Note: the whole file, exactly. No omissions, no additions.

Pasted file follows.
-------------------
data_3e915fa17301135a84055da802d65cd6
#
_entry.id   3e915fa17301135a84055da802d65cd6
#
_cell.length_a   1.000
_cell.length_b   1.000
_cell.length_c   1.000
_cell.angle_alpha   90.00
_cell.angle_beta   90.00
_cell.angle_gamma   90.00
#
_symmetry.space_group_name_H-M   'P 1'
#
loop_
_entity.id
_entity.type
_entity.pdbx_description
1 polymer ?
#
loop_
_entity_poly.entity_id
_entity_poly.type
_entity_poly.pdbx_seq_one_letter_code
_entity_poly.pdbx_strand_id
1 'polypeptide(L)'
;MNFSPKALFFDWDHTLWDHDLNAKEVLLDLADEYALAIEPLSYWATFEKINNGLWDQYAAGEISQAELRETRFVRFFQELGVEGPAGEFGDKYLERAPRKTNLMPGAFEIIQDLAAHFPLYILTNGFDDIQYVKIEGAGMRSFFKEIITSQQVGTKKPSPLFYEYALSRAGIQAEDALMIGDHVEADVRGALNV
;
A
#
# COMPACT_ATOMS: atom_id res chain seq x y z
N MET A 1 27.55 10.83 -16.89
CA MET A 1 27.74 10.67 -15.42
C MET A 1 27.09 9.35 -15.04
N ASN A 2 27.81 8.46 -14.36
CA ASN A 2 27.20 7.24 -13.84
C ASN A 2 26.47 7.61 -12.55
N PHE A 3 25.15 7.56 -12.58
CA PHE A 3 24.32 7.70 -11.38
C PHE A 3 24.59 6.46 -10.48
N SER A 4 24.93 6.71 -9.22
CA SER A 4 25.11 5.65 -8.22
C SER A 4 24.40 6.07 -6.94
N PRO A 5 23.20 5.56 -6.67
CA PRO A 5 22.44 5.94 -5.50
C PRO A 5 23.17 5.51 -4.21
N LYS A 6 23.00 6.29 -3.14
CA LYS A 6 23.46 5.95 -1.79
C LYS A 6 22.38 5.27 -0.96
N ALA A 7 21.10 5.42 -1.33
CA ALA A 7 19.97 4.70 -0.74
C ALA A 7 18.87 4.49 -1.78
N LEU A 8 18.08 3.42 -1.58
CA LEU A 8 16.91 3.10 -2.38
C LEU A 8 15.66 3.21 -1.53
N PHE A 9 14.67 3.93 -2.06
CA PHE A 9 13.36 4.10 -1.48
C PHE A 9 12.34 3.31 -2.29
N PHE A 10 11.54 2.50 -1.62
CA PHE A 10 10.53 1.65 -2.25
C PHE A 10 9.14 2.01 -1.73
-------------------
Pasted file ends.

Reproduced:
data_3e915fa17301135a84055da802d65cd6
#
_entry.id   3e915fa17301135a84055da802d65cd6
#
_cell.length_a   1.000
_cell.length_b   1.000
_cell.length_c   1.000
_cell.angle_alpha   90.00
_cell.angle_beta   90.00
_cell.angle_gamma   90.00
#
_symmetry.space_group_name_H-M   'P 1'
#
loop_
_entity.id
_entity.type
_entity.pdbx_description
1 polymer ?
#
loop_
_entity_poly.entity_id
_entity_poly.type
_entity_poly.pdbx_seq_one_letter_code
_entity_poly.pdbx_strand_id
1 'polypeptide(L)'
;MNFSPKALFFDWDHTLWDHDLNAKEVLLDLADEYALAIEPLSYWATFEKINNGLWDQYAAGEISQAELRETRFVRFFQELGVEGPAGEFGDKYLERAPRKTNLMPGAFEIIQDLAAHFPLYILTNGFDDIQYVKIEGAGMRSFFKEIITSQQVGTKKPSPLFYEYALSRAGIQAEDALMIGDHVEADVRGALNV
;
A
#
# COMPACT_ATOMS: atom_id res chain seq x y z
N MET A 1 27.55 10.83 -16.89
CA MET A 1 27.74 10.67 -15.42
C MET A 1 27.09 9.35 -15.04
N ASN A 2 27.81 8.46 -14.36
CA ASN A 2 27.20 7.24 -13.84
C ASN A 2 26.47 7.61 -12.55
N PHE A 3 25.15 7.56 -12.58
CA PHE A 3 24.32 7.70 -11.38
C PHE A 3 24.59 6.46 -10.48
N SER A 4 24.93 6.71 -9.22
CA SER A 4 25.11 5.65 -8.22
C SER A 4 24.40 6.07 -6.94
N PRO A 5 23.20 5.56 -6.67
CA PRO A 5 22.44 5.94 -5.50
C PRO A 5 23.17 5.51 -4.21
N LYS A 6 23.00 6.29 -3.14
CA LYS A 6 23.46 5.95 -1.79
C LYS A 6 22.38 5.27 -0.96
N ALA A 7 21.10 5.42 -1.33
CA ALA A 7 19.97 4.70 -0.74
C ALA A 7 18.87 4.49 -1.78
N LEU A 8 18.08 3.42 -1.58
CA LEU A 8 16.91 3.10 -2.38
C LEU A 8 15.66 3.21 -1.53
N PHE A 9 14.67 3.93 -2.06
CA PHE A 9 13.36 4.10 -1.48
C PHE A 9 12.34 3.31 -2.29
N PHE A 10 11.54 2.50 -1.62
CA PHE A 10 10.53 1.65 -2.25
C PHE A 10 9.14 2.01 -1.73